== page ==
Some stories tell themselves. The events and characters are so dramatic that the story is exciting, passionate, or gripping no matter who tells it. But good writers shine in the mundane. They spend time in the ordinary day – getting up and having a cup of coffee, dressing for the day, taking a walk, doing the dishes. In fact, for me as a reader, dwelling with someone else in their routines draws me in, makes me feel like I am right there in the day along with the narrator. Few writers are able to do this.
I’m reading a novel called The Story of Edgar Sawtelle. The author, David Wroblewski, is one of the few.
One of my favourite passages describes how the boy, Edgar, has learned how to navigate the stairs of their old farmhouse. Perhaps I love this passage because I, too, lived in an old farmhouse with a squeaky staircase. Here’s an excerpt:
Edgar and Almondine stood atop the bedroom stairs, boy and dog surveying twelve descending treads, their surfaces crested by smooth-sanded knots and shot with cracks wide enough to stand a nickel in and varnished so thickly by Schultz that all but the well-worn centers shone with a maroon gloss. Treacherous for people in stockinged feet and unnereving to the four-legged. What most impressed Edgar was not their appearance but their gift for vocalization – everything from groans to nail-squeals and many novelties besides, depending on the day of the week or the humidity or what book you happened to be carrying.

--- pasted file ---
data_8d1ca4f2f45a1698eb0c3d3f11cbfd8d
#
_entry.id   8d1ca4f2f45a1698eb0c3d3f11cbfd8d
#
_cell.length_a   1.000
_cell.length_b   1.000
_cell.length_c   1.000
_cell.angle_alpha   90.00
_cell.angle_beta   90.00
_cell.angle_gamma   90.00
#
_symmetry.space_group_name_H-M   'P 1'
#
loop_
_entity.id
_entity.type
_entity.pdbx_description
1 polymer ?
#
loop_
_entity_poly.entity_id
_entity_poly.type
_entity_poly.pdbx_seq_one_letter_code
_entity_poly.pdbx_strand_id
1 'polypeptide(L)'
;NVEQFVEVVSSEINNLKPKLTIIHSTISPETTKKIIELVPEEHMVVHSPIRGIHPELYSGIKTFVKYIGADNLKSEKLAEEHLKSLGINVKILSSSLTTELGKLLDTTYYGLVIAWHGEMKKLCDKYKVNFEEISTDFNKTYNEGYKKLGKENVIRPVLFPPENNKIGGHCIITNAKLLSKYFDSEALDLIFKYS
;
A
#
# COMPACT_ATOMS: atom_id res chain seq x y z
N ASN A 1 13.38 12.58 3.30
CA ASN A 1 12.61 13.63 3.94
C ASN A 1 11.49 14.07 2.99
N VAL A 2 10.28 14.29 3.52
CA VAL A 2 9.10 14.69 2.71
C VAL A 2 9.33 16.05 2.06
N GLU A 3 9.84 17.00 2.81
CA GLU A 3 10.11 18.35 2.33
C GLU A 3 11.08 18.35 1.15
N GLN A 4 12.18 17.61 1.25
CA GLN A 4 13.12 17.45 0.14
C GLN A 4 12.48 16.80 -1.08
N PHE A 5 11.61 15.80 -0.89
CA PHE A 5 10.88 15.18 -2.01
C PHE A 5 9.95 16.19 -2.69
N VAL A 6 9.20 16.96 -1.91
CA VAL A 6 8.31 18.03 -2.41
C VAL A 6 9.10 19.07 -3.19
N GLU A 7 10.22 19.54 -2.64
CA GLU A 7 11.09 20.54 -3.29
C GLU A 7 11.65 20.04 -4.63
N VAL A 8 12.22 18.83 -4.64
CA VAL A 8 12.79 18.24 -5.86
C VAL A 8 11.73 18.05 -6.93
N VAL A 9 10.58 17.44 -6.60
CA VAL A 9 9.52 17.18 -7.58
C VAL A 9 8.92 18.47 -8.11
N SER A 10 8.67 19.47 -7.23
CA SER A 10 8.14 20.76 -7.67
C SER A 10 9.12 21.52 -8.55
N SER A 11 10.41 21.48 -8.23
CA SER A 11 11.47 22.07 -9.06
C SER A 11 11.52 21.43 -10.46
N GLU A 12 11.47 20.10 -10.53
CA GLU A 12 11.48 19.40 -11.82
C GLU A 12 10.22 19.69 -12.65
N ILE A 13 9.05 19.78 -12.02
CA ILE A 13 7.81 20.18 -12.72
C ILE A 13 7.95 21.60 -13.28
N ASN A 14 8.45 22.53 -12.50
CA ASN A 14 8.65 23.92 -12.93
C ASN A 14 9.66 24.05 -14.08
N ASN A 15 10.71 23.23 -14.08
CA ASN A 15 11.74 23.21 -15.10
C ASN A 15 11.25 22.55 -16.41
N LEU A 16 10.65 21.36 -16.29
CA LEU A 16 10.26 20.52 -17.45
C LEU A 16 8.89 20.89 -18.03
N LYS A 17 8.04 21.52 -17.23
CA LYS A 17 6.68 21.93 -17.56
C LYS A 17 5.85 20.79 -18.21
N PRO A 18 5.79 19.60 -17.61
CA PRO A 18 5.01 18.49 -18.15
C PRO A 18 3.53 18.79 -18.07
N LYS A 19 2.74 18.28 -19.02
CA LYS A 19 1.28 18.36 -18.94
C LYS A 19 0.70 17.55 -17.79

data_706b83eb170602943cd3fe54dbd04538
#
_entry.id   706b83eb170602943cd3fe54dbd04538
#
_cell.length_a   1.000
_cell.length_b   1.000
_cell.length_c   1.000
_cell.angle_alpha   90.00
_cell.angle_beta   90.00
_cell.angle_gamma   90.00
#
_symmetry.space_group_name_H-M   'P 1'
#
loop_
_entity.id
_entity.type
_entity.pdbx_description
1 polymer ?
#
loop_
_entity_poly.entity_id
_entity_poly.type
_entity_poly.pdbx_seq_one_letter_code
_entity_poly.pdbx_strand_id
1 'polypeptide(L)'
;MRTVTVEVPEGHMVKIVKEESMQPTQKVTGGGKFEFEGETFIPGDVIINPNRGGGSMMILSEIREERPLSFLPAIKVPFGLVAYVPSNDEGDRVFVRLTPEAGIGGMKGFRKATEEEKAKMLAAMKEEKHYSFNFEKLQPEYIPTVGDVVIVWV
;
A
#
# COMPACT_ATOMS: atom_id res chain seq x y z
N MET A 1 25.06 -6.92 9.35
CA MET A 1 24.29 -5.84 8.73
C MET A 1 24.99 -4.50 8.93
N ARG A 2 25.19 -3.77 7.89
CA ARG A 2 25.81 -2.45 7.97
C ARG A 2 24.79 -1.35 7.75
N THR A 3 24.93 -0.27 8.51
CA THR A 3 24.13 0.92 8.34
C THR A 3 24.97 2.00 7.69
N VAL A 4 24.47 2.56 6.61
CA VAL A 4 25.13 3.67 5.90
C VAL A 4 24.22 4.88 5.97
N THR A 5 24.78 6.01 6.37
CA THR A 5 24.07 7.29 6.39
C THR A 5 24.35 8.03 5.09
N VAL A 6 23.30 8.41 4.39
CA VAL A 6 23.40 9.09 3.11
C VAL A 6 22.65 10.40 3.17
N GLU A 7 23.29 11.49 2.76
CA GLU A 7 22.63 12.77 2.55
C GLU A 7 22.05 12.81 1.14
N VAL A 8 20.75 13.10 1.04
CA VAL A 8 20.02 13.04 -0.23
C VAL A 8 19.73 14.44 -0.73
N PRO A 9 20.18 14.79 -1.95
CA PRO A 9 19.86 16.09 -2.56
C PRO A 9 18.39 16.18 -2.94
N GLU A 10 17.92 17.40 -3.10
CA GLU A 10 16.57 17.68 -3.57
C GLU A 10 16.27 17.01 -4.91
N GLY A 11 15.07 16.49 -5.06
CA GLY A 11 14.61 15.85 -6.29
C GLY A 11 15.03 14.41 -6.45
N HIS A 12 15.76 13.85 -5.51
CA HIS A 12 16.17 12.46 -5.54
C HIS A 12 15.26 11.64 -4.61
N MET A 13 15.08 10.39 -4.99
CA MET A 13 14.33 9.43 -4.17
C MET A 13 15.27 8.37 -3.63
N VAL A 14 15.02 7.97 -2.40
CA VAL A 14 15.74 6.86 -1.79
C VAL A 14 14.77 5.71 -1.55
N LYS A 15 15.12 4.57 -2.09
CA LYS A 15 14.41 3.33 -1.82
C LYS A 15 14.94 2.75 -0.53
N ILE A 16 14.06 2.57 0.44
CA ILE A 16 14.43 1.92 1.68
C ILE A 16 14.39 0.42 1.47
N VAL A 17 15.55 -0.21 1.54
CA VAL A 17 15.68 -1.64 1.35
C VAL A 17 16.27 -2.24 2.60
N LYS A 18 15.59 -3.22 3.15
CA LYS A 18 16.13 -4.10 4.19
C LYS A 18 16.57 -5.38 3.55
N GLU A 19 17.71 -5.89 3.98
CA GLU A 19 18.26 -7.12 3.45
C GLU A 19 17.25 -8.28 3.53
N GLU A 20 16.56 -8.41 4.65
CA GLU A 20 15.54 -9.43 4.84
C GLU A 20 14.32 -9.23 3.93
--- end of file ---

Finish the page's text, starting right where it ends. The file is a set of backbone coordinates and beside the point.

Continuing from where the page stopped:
Wroblewski spends one more page, maybe five paragraphs, from this point to describe each step and its idiosyncrasy. So much richer than just the blunt, stark, “He walked carefully down the creaky stairs.” You might think that such detail would slow down the story, make you fall asleep or at least abandon the book for something more fast-paced. But it doesn’t. In fact, as I read, I feel the suspense grow because I don’t know why he is going downstairs. I don’t know why he needs to avoid the squeaks and groans. And as he toes and side-steps, so do I along with him.